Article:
The Bot Economy
John Robb

When the next economic and political crises break, there is likely to be 1) a rush by flight capital to existing/new safe havens and 2) a move by frustrated jobseekers and freelancers into building bots for a spectrum of free and open source DIY/Do It Ourselves alternatives.

This creates an opportunity for emergence of virtual->actual open source communities. Localities can commit idle sites to new community land trusts and, with shares given to:

  • current residents who launch or join initiatives to make neighborhoods safer, healthier, more skilled, and more enjoyable;
  • government bodies that work to systemically remove barriers to entrepreneurship and flight capital inflows (akin to Singapore’s “flexiwage” bonus policy for civil servants, which incentivizes them to sustain a transparent business climate); and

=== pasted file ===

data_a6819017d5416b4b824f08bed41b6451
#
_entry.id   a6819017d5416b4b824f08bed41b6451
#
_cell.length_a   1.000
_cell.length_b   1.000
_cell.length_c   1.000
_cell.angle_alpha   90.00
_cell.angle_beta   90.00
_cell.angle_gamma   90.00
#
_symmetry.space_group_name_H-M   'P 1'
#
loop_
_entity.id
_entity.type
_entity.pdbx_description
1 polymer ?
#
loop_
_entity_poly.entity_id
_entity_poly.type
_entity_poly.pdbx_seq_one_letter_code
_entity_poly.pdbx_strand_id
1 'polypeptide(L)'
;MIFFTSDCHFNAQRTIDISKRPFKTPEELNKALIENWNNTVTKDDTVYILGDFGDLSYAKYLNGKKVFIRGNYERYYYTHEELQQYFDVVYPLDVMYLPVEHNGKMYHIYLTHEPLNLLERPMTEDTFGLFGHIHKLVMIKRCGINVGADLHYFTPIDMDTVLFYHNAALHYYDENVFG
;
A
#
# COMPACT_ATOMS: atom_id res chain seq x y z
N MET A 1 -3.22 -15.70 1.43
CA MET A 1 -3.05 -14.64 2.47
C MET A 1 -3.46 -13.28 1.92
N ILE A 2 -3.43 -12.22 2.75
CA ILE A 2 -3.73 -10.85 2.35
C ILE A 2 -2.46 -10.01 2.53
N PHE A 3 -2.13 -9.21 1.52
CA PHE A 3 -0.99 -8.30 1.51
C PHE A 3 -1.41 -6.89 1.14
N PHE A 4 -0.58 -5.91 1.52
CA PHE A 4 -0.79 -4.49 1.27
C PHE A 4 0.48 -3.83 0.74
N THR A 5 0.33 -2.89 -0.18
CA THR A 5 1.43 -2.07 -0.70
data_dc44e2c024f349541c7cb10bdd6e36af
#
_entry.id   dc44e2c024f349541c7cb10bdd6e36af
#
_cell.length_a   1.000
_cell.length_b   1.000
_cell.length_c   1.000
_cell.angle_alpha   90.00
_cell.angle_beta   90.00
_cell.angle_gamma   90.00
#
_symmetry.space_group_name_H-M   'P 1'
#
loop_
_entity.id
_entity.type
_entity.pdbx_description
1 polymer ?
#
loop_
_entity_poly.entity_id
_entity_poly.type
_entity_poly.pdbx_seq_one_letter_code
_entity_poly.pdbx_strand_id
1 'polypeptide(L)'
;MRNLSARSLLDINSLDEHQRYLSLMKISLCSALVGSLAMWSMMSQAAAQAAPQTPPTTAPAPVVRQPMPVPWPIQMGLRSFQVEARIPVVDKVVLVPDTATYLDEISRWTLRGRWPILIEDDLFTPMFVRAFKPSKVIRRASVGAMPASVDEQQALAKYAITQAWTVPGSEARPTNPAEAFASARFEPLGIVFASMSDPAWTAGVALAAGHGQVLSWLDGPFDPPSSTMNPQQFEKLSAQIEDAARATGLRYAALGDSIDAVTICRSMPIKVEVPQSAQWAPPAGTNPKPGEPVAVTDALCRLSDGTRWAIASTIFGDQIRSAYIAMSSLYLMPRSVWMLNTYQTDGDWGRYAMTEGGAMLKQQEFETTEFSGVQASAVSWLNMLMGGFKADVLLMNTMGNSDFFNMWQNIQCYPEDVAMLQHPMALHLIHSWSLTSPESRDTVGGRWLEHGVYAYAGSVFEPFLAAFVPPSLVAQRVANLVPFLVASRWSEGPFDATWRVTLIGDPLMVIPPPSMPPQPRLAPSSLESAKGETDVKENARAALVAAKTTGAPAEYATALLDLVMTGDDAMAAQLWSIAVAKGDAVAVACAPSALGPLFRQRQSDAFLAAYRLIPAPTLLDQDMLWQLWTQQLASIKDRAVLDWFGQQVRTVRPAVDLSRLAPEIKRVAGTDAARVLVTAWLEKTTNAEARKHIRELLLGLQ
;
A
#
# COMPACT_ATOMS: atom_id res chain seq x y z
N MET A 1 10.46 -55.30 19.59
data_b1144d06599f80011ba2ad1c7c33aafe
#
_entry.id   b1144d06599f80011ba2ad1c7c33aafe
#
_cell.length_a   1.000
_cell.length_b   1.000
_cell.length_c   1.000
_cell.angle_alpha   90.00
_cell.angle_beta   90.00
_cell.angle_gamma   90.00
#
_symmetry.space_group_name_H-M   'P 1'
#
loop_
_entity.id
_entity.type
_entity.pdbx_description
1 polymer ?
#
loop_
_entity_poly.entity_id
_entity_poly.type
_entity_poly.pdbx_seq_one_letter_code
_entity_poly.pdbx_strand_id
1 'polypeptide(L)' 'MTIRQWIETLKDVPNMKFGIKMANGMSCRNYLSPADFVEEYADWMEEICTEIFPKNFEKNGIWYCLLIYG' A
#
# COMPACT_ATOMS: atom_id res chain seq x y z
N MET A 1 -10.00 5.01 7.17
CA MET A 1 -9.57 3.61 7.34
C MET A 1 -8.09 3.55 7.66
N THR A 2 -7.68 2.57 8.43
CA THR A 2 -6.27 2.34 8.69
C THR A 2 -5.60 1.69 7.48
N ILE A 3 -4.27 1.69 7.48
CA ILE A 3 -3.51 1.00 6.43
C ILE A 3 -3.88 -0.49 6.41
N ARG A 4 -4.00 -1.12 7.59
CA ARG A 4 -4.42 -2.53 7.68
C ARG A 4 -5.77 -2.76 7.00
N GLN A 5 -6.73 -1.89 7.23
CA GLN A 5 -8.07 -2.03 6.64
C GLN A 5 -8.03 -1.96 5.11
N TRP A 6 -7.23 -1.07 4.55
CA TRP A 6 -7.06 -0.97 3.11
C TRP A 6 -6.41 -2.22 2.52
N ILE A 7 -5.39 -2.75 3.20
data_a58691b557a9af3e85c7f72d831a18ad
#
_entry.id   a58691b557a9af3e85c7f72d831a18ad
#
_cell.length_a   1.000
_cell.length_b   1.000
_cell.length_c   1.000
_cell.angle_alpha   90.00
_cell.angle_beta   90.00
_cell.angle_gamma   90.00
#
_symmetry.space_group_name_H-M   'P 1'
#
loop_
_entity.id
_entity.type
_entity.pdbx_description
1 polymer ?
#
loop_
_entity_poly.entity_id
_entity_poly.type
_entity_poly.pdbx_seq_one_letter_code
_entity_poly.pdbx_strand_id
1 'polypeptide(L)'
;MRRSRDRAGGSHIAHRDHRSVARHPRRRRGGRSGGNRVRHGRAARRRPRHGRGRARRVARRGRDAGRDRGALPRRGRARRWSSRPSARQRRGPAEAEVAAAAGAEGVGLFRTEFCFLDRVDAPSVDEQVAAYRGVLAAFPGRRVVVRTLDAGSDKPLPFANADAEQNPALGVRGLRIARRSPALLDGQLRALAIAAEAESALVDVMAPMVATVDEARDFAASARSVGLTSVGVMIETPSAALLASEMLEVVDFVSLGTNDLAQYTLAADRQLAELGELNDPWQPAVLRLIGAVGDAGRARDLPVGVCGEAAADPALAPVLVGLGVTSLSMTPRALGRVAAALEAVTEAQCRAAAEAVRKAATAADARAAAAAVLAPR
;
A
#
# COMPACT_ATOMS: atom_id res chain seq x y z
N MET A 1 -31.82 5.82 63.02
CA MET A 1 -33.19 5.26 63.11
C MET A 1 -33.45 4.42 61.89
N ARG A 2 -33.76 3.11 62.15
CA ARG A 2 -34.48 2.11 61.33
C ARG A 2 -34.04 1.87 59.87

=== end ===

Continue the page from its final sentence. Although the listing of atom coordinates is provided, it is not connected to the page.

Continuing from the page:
• freelancers (“Turkers”) and/or virtual volunteers from around the world who deliver bots and other solutions that are especially valued by the community.

Big land value gains await communities that offer a land-rentsharing system attractive to local residents facing dwindling opportunities in the old economy, to flight capital (by removing barriers to investment), and to Turkers and open source teams seeking shares in locations of choice for the next era — by partnering to create bot-enabled Edens.

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